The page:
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Viewing 151 to 180 of 15362
2017-03-28
Technical Paper
2017-01-1035
Xingyu Xue, John Rutledge
Abstract Diesel engine downsizing aimed at reducing fuel consumption while meeting stringent exhaust emissions regulations is currently in high demand. The boost system architecture plays an essential role in providing adequate air flow rate for diesel fuel combustion while avoiding impaired transient response of the downsized engine. Electric Turbocharger Assist (ETA) technology integrates an electric motor/generator with the turbocharger to provide electrical power to assist compressor work or to electrically recover excess turbine power. Additionally, a variable geometry turbine (VGT) is able to bring an extra degree of freedom for the boost system optimization. The electrically-assisted turbocharger, coupled with VGT, provides an illuminating opportunity to increase the diesel engine power density and enhance the downsized engine transient response.
2017-03-28
Technical Paper
2017-01-0534
Bojan S. Jander, Roland Baar
Abstract The knowledge of thermal behavior of combustion engines is extremely important e.g. to predict engine warm up or to calculate engine friction and finally to optimize fuel consumption. Typically, thermal engine behavior is modeled using look-up tables or semi-physical models to calculate the temperatures of structure, coolant and oil. Using look-up tables can result in inaccurate results due to interpolation and extrapolation; semi-physical modeling leads to high computation time. This work introduces a new kind of model to calculate thermal behavior of combustion engines using an artificial neural network (ANN) which is highly accurate and extremely fast. The neural network is a multi-layered feed-forward network; it is trained by data generated with a validated semi-physical model. Output data of the ANN-based model are calculated with nonlinear transformation of input data and weighting of these transformations.
2017-03-28
Journal Article
2017-01-0389
Carlo Cantoni, Giampiero Mastinu, Massimiliano Gobbi, Federico Ballo, Giorgio Previati
Abstract The durability performance of brake hoses is a crucial issue for such components. Accelerated fatigue testing of brake hoses is necessary for understanding achievable lifetime, actually computation of durability is quite cumbersome due to the many different materials the hoses are made from. Despite SAE standards are available, accelerated testing of brake hoses subject to actual torsional and bending stresses seem important to provide relevant feedback to designers. In this paper, an innovative methodology for assessing the fatigue behavior of brake hoses of road vehicles is proposed. A dynamic testbed is specifically designed and realized, able to reproduce the actual assembly conditions of the hoses fitted into a vehicle suspension. The designed testbed allows to replicate actual loading conditions on the brake hoses by simulating the vertical dynamics and steering of the suspension system together with brake pressure.
2017-03-28
Journal Article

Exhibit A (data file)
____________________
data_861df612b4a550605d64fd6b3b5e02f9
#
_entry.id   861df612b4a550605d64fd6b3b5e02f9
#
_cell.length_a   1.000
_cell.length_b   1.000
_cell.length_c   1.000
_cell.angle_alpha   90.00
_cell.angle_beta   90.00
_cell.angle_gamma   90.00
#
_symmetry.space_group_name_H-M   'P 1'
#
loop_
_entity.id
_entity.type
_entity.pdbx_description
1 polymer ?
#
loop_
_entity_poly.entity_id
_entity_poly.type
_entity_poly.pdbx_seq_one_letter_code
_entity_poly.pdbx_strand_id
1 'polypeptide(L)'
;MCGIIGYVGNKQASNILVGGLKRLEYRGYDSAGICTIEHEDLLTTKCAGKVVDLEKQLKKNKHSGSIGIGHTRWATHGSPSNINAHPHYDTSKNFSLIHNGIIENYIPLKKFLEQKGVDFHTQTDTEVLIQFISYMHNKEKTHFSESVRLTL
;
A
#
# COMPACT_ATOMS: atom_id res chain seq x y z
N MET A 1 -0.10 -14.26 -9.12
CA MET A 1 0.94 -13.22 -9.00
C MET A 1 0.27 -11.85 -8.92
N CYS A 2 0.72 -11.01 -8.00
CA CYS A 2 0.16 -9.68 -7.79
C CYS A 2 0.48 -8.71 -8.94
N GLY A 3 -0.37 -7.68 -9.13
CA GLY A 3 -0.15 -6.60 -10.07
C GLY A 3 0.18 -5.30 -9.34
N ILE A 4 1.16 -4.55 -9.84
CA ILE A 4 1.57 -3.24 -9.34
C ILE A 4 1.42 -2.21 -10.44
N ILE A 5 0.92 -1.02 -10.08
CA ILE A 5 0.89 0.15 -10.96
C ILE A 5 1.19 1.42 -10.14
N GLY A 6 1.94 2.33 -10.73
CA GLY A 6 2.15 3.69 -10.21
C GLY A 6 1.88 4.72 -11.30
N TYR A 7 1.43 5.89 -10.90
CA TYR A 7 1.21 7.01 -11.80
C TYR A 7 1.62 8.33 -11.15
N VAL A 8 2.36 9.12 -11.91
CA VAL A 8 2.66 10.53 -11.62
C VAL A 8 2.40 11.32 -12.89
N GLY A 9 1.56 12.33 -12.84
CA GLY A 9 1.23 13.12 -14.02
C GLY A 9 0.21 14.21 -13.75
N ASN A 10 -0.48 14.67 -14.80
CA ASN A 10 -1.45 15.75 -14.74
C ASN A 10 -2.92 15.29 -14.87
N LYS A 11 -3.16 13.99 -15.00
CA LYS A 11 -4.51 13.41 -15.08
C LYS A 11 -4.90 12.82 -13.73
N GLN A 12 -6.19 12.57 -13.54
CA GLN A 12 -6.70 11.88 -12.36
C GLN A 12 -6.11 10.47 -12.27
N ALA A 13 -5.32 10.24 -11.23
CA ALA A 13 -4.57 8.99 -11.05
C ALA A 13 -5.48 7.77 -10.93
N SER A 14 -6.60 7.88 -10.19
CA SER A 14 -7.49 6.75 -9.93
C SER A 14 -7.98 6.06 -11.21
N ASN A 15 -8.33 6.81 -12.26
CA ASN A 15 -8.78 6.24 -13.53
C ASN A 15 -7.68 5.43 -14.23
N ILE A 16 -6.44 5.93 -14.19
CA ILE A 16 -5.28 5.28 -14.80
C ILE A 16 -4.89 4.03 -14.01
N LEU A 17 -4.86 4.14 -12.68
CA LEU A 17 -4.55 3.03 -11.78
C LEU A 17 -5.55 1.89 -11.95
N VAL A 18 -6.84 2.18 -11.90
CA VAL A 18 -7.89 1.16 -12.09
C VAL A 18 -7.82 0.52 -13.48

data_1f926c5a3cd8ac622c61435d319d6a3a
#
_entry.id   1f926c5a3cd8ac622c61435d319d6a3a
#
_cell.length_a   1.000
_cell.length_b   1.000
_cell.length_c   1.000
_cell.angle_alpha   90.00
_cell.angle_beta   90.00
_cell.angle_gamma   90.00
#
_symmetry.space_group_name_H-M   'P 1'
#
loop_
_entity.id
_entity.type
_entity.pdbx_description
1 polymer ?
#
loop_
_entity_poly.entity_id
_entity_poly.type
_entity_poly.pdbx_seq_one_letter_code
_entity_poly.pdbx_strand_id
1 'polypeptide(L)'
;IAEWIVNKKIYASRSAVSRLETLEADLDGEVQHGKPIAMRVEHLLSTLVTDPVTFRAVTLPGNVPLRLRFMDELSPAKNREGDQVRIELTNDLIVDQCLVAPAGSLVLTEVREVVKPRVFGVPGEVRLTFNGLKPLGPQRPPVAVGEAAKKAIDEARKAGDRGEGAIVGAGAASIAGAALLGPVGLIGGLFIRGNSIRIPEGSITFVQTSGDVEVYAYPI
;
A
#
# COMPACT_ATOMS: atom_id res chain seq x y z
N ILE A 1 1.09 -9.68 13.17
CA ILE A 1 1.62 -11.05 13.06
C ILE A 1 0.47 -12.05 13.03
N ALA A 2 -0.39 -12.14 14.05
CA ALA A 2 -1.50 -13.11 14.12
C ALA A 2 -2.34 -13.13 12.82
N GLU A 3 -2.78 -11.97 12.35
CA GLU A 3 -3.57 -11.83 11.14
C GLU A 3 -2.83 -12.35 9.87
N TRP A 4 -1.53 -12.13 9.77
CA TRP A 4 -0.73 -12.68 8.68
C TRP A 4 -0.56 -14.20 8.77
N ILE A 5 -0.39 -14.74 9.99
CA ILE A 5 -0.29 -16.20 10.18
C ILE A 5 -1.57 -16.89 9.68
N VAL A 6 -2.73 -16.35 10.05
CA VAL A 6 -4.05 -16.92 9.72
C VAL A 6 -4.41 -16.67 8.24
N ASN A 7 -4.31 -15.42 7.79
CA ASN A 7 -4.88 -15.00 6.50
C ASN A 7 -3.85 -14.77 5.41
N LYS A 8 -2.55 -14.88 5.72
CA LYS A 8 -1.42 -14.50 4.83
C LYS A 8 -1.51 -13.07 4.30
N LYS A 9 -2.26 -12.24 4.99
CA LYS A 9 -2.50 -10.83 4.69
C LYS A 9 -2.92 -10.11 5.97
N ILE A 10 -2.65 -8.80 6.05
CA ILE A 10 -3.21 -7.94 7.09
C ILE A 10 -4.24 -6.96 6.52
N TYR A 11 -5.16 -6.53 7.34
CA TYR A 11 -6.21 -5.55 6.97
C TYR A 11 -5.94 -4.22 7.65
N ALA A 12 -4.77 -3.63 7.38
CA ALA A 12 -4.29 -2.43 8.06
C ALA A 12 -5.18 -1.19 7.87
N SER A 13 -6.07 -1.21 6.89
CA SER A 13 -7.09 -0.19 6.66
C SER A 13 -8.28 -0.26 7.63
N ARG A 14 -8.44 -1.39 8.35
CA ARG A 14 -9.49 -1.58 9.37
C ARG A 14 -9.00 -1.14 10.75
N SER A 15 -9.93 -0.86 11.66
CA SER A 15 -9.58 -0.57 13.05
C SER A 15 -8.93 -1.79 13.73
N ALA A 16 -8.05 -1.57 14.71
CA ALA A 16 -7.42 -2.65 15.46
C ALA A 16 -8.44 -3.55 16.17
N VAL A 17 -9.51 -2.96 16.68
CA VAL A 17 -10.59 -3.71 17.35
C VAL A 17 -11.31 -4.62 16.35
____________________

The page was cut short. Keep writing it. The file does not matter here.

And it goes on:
2017-01-0388
Haeyoon Jung, MiYeon Song, Sanghak Kim
Abstract CO2 emission is more serious in recent years and automobile manufacturers are interested in developing technologies to reduce CO2 emissions. Among various environmental-technologies, the use of solar roof as an electric energy source has been studied extensively. For example, in order to reduce the cabin ambient temperature, automotive manufacturers offer the option of mounting a solar cell on the roof of the vehicle [1]. In this paper, we introduce the semi-transparent solar cell mounted on a curved roof glass and we propose a solar energy management system to efficiently integrate the electricity generated from the solar roof into internal combustion engine (ICE) vehicles. In order to achieve a high efficiency solar system in different driving, we improve the usable power other than peak power of solar roof. Peak power or rated power is measured power (W) in standard test condition (@ 25°C, light intensity of 1000W/m2(=1Sun)).
2017-03-28
Journal Article
2017-01-0390
Muhamamd Yasir, Helmut Wieser, Daniel Knoll, Simon Burger
Abstract The purpose of this paper is to highlight the importance of material and design selection for future light weight exhaust systems. Material validation for new components usually requires various types of tests on different types of test coupons. There are varieties of corrosion test methods which are in practice since years now. Majority of these testing approaches are used to make relative ranking among different materials. In most of these tests a correlation between testing and field behavior is missing. There is also no test available in which both external as well as internal corrosion can be realized simultaneously. Additionally, none of these corrosion tests cover the design aspects of the components. To combat this challenge Faurecia has built and validated a corrosion test setup where complete exhaust silencer can be tested near to real conditions. A comparative study was performed between field parts and test parts to validate the test cycle.